It’s a situation we’ve seen before: tragedy strikes and a community comes together to help those affected. But the circumstances, and indeed the community, of this movie are likely different than the ones you’re used to seeing on the screen.
Shira is a young woman with dreams of love and her future family in an Orthodox Hasidic Jewish community. Her older sister, expecting her first child, is found unconscious on the floor during a family holiday. Her husband, Yochay, is then left a widower with a young child. In all the pain and loss, a new problem arises: Should Yochay marry again, Shira and her family could lose the right to help raise the child.
As distinct as Fill the Void is in the culture it portrays, it’s all the more so in that these sorts of women’s movies are hardly made anymore. Director Rama Burshtein’s film holds on to the woman’s viewpoint inside of a man’s world. Men and women are separated, almost like in Edwardian England, where marriages are arranged by parents instead of potential newlyweds. And surprisingly, it does question the practice of such stringent social codes. One of Shira’s friends is a woman that has passed her years of childbearing without netting a husband. She is treated with sympathy by Shira, even if others glibly gossip about her. There are friendships, mother-daughter relationships, and even frenemies in the women’s circle. This is a very real, lived-in world.
Shira is depicted as a strong character, despite looking like she has bowed to social and family pressure. The solution to keep Yochay and baby close to the family is to have Shira marry him. Her mother believes it to be a perfect, Torah-sanctioned solution, but Shira’s father is hesitant. Shira is nearly a decade younger than her groom-to-be. He ultimately gives his daughter the choice. We then see her grapple with the reality of her decision: forgoing her own betrothal and jumping into a family immediately. The decision does not come easy, and the audience feels it.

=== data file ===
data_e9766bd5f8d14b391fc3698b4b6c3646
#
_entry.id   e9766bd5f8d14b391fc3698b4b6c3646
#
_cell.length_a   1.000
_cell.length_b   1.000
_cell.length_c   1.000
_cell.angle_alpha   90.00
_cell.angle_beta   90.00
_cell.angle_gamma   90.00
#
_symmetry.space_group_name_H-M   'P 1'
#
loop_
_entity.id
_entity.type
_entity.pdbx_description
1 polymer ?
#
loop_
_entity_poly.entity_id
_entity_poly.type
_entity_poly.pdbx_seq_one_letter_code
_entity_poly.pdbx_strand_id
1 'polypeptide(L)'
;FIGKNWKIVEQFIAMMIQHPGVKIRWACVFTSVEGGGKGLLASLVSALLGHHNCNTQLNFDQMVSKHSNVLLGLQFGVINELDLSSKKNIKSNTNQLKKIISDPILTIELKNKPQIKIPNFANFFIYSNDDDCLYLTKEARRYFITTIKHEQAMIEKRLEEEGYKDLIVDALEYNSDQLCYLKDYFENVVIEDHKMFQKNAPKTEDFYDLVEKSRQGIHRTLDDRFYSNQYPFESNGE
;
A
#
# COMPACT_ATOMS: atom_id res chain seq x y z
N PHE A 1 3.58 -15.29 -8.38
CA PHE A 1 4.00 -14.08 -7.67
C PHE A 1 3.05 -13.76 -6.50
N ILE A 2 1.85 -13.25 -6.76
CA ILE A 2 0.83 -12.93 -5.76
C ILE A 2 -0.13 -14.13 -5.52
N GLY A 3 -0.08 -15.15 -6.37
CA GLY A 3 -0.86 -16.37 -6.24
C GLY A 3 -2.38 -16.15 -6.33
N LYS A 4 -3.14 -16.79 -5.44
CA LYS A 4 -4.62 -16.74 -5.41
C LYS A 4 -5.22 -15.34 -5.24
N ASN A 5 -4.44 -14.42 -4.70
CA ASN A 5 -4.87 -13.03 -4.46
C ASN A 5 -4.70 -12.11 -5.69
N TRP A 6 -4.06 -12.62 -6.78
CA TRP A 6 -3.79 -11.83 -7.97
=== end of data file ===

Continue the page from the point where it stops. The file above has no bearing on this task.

Fill the Void is rich in color, and although its characters are not in ball gowns and tuxes, there is an elegance to the way Burshtein captures their clothes in the light, moving along sidewalks, or even neatly folded while the wearer is seated at the dinner table. (I can’t remember the last time I’ve seen so much lace.) Despite dealing with so much tragedy, the characters’ emotions are restrained, almost as if it’s inappropriate to be seen crying.
To fill the void, means to simultaneously gain and lose. For Shira, she is keeping her family together at the cost of her own ambitions. It’s a kind of self-sacrifice not seen in American films. Burshtein captures these delicate moments brilliantly. As part of an Orthodox Hasidic community, she builds a bridges between her insular society and the most likely secular audience that will want to tear Shira out from the confines of the situation. But that’s not what Fill the Void is about. Shira chooses to tie her family back together and help her community heal. And we have to respect that choice as well.
Director: Rama Burshtein
Writer: Rama Burshtein
Starring: Hadas Yaron, Yiftach Klein, Irit Sheleg
Release Date: May 24, 2013